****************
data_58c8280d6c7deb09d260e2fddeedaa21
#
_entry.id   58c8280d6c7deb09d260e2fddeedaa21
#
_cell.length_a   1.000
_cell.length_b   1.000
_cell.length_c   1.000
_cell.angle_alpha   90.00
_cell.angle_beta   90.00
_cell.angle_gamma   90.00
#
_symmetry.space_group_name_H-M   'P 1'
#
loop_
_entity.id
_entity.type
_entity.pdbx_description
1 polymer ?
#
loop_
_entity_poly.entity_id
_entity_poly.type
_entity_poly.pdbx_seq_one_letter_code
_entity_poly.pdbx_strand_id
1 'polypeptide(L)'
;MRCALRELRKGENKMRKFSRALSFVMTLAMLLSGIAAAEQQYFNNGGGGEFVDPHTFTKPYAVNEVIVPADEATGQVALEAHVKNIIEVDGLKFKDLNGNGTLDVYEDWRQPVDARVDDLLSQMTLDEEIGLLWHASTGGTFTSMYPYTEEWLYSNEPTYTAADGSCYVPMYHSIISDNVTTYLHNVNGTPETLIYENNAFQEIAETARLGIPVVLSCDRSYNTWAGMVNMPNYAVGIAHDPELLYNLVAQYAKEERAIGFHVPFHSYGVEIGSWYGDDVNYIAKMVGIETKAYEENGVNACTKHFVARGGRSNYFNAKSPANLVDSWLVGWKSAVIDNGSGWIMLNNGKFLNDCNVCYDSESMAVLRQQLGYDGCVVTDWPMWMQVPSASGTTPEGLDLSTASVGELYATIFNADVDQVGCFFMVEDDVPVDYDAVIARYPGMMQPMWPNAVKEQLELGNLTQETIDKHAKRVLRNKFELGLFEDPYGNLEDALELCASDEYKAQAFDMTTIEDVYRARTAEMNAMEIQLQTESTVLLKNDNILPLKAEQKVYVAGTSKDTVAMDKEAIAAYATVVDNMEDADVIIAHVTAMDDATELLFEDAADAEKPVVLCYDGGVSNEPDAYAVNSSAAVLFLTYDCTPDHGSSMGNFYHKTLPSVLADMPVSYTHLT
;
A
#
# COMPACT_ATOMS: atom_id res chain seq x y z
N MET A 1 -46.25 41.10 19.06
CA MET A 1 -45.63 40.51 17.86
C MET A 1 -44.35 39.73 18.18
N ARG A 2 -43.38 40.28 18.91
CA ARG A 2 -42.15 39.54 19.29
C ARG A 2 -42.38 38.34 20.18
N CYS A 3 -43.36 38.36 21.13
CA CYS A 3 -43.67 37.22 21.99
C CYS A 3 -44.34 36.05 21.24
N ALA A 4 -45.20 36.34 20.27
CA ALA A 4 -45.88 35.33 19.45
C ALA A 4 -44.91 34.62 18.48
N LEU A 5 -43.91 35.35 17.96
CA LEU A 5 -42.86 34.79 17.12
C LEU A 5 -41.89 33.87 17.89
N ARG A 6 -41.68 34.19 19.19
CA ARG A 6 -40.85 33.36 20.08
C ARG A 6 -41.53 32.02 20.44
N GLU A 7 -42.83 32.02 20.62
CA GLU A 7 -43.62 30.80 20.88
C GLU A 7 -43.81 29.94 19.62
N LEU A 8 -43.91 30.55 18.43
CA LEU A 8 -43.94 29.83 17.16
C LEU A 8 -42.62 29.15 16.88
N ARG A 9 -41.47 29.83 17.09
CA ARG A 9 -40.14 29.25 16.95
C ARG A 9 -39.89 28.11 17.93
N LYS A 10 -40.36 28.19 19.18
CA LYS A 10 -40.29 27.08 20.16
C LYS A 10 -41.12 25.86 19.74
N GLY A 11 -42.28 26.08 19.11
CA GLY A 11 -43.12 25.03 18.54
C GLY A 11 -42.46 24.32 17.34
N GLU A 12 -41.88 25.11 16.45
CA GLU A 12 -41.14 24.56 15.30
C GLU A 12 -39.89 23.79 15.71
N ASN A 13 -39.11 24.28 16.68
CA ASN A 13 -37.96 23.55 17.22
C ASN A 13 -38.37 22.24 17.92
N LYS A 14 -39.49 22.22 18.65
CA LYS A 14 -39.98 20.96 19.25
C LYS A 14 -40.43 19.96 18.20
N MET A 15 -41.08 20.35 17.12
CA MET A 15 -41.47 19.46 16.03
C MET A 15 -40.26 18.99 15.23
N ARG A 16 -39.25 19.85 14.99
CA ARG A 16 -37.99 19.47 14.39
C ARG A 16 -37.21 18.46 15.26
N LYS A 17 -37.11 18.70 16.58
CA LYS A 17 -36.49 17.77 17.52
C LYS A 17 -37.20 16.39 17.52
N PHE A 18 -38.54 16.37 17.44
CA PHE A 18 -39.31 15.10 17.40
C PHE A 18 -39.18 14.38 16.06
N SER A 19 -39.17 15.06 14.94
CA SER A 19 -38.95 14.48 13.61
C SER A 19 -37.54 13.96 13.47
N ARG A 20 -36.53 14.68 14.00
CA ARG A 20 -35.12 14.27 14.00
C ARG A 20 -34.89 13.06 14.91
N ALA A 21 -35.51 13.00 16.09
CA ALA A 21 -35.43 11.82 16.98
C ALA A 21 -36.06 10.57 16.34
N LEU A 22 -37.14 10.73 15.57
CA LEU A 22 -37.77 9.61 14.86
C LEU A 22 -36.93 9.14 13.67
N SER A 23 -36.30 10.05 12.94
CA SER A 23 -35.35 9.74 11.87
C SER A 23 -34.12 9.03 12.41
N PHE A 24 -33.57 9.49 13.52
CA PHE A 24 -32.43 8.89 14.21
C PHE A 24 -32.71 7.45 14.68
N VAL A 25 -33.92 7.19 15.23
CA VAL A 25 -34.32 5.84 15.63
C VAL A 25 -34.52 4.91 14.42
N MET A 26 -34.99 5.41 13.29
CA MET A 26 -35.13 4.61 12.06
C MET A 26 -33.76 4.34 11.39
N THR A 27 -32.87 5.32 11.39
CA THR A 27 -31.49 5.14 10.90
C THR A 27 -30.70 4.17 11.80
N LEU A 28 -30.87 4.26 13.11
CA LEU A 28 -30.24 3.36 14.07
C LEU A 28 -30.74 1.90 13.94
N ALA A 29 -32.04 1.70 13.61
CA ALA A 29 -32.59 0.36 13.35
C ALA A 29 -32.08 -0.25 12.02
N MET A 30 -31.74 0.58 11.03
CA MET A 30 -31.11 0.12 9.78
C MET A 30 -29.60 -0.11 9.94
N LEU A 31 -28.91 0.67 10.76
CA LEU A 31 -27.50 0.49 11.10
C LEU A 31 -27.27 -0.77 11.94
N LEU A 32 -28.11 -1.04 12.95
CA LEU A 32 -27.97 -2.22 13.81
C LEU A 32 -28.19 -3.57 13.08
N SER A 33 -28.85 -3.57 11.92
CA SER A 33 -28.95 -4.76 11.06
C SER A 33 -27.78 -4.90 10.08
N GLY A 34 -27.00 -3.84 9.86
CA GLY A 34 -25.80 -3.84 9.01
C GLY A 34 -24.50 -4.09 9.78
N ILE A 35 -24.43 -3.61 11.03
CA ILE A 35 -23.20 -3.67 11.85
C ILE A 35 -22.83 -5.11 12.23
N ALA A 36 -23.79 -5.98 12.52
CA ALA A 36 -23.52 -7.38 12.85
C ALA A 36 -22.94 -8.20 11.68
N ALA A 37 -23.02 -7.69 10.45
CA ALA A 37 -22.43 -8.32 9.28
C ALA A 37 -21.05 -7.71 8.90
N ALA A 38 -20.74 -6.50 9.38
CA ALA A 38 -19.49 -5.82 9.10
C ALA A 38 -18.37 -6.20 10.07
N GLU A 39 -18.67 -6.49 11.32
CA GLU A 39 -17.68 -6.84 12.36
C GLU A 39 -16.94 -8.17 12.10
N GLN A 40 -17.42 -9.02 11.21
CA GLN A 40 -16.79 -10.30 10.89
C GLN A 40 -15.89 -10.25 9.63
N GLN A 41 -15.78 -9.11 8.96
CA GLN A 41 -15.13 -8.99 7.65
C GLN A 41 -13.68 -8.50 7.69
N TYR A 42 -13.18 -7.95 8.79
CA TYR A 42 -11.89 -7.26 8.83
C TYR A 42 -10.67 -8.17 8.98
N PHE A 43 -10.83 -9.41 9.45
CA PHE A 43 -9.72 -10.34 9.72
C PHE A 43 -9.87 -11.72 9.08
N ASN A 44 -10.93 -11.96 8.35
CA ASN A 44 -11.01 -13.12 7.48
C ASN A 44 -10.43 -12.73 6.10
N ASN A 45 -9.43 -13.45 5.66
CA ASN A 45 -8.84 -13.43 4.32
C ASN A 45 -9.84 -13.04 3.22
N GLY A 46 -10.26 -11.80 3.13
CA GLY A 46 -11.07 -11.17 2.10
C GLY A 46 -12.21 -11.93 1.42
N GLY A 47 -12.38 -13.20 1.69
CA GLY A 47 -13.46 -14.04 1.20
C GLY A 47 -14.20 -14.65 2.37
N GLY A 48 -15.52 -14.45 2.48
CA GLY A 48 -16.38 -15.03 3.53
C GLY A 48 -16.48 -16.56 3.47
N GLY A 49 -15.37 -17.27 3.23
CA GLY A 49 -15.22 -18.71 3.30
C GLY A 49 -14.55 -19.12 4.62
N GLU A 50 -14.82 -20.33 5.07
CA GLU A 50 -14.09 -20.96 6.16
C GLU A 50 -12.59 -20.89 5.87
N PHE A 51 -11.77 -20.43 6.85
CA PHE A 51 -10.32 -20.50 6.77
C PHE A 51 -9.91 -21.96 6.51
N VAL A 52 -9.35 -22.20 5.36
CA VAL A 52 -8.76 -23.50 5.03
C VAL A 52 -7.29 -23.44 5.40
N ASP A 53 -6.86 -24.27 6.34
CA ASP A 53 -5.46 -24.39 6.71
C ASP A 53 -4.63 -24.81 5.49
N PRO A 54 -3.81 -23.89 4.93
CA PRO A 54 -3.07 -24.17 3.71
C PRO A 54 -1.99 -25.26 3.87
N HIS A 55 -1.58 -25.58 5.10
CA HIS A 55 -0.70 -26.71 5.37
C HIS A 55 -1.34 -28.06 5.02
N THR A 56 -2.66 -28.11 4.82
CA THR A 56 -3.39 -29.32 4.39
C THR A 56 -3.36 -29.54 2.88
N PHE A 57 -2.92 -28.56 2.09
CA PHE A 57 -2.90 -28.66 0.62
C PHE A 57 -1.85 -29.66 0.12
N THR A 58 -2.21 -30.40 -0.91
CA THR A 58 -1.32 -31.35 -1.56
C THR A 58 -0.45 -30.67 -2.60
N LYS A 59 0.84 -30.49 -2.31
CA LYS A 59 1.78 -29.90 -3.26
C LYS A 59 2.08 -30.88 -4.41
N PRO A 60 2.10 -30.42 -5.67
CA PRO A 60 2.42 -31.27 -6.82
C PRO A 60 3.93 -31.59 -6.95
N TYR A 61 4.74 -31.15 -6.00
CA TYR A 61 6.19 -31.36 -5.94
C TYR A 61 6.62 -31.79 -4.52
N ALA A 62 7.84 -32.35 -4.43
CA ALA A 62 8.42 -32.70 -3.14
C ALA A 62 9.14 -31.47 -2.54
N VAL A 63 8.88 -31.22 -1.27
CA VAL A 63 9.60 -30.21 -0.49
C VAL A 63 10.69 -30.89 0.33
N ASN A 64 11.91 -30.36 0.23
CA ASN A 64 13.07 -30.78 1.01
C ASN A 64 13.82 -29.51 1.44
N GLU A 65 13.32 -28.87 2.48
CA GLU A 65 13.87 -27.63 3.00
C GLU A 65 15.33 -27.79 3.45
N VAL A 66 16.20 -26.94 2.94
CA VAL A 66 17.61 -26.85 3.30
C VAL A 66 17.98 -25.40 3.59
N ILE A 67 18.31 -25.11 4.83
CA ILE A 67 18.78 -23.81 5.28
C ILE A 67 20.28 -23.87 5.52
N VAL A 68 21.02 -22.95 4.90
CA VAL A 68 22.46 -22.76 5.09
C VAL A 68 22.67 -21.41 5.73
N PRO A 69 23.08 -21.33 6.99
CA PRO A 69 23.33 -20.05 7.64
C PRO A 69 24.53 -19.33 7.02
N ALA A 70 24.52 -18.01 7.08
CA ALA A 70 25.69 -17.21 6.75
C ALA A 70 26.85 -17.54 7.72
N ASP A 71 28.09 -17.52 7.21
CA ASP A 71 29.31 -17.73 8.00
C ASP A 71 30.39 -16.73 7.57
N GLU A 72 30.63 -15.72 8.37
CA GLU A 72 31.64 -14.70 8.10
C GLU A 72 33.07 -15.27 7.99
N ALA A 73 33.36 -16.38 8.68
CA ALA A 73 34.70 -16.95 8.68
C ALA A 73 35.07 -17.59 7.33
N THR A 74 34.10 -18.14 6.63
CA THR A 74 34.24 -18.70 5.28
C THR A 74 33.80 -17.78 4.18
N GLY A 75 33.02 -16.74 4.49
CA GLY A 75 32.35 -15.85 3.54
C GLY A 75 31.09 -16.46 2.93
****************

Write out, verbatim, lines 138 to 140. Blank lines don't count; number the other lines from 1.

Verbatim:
C ALA A 36 -22.94 -8.20 11.68
N ALA A 37 -23.02 -7.69 10.45
CA ALA A 37 -22.43 -8.32 9.28